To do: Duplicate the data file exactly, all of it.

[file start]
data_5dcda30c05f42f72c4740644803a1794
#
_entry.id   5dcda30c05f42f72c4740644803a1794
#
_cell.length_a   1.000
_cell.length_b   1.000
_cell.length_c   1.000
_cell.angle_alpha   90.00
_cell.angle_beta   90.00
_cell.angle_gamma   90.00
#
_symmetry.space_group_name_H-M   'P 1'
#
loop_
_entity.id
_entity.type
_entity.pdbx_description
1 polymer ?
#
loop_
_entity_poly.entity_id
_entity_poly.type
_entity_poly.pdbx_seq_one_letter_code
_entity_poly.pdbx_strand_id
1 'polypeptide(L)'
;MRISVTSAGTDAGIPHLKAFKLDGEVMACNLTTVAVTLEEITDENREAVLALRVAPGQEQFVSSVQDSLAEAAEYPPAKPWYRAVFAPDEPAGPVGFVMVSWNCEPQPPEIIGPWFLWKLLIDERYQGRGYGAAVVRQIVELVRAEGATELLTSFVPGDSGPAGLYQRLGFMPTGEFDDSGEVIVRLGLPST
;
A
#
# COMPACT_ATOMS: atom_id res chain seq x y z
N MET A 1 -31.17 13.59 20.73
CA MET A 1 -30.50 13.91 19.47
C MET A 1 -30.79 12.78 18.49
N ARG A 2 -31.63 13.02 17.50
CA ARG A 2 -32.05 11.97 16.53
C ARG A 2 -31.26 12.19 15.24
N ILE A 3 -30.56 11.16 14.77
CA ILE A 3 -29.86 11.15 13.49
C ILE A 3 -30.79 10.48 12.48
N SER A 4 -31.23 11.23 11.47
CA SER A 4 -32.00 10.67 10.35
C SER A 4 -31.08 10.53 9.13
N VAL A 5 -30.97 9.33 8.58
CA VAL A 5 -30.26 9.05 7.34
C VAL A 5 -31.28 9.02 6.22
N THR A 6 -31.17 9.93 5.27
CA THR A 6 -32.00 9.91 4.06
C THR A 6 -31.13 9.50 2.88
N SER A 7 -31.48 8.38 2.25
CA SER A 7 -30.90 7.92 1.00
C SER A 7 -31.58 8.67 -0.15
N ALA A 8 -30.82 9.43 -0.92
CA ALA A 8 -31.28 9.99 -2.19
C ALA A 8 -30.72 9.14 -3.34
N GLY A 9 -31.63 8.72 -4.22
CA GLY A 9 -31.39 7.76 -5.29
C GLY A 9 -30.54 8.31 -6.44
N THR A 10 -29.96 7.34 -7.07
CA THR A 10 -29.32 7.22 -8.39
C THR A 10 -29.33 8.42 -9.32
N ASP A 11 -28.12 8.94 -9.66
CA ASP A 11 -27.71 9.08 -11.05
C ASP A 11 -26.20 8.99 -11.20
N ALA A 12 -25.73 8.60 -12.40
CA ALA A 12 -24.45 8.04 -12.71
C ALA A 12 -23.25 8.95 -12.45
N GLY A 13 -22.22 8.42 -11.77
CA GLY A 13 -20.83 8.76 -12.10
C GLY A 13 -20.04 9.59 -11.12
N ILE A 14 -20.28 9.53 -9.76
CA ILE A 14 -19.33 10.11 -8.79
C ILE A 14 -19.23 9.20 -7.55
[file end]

data_5dcda30c05f42f72c4740644803a1794
#
_entry.id   5dcda30c05f42f72c4740644803a1794
#
_cell.length_a   1.000
_cell.length_b   1.000
_cell.length_c   1.000
_cell.angle_alpha   90.00
_cell.angle_beta   90.00
_cell.angle_gamma   90.00
#
_symmetry.space_group_name_H-M   'P 1'
#
loop_
_entity.id
_entity.type
_entity.pdbx_description
1 polymer ?
#
loop_
_entity_poly.entity_id
_entity_poly.type
_entity_poly.pdbx_seq_one_letter_code
_entity_poly.pdbx_strand_id
1 'polypeptide(L)'
;MRISVTSAGTDAGIPHLKAFKLDGEVMACNLTTVAVTLEEITDENREAVLALRVAPGQEQFVSSVQDSLAEAAEYPPAKPWYRAVFAPDEPAGPVGFVMVSWNCEPQPPEIIGPWFLWKLLIDERYQGRGYGAAVVRQIVELVRAEGATELLTSFVPGDSGPAGLYQRLGFMPTGEFDDSGEVIVRLGLPST
;
A
#
# COMPACT_ATOMS: atom_id res chain seq x y z
N MET A 1 -31.17 13.59 20.73
CA MET A 1 -30.50 13.91 19.47
C MET A 1 -30.79 12.78 18.49
N ARG A 2 -31.63 13.02 17.50
CA ARG A 2 -32.05 11.97 16.53
C ARG A 2 -31.26 12.19 15.24
N ILE A 3 -30.56 11.16 14.77
CA ILE A 3 -29.86 11.15 13.49
C ILE A 3 -30.79 10.48 12.48
N SER A 4 -31.23 11.23 11.47
CA SER A 4 -32.00 10.67 10.35
C SER A 4 -31.08 10.53 9.13
N VAL A 5 -30.97 9.33 8.58
CA VAL A 5 -30.26 9.05 7.34
C VAL A 5 -31.28 9.02 6.22
N THR A 6 -31.17 9.93 5.27
CA THR A 6 -32.00 9.91 4.06
C THR A 6 -31.13 9.50 2.88
N SER A 7 -31.48 8.38 2.25
CA SER A 7 -30.90 7.92 1.00
C SER A 7 -31.58 8.67 -0.15
N ALA A 8 -30.82 9.43 -0.92
CA ALA A 8 -31.28 9.99 -2.19
C ALA A 8 -30.72 9.14 -3.34
N GLY A 9 -31.63 8.72 -4.22
CA GLY A 9 -31.39 7.76 -5.29
C GLY A 9 -30.54 8.31 -6.44
N THR A 10 -29.96 7.34 -7.07
CA THR A 10 -29.32 7.22 -8.39
C THR A 10 -29.33 8.42 -9.32
N ASP A 11 -28.12 8.94 -9.66
CA ASP A 11 -27.71 9.08 -11.05
C ASP A 11 -26.20 8.99 -11.20
N ALA A 12 -25.73 8.60 -12.40
CA ALA A 12 -24.45 8.04 -12.71
C ALA A 12 -23.25 8.95 -12.45
N GLY A 13 -22.22 8.42 -11.77
CA GLY A 13 -20.83 8.76 -12.10
C GLY A 13 -20.04 9.59 -11.12
N ILE A 14 -20.28 9.53 -9.76
CA ILE A 14 -19.33 10.11 -8.79
C ILE A 14 -19.23 9.20 -7.55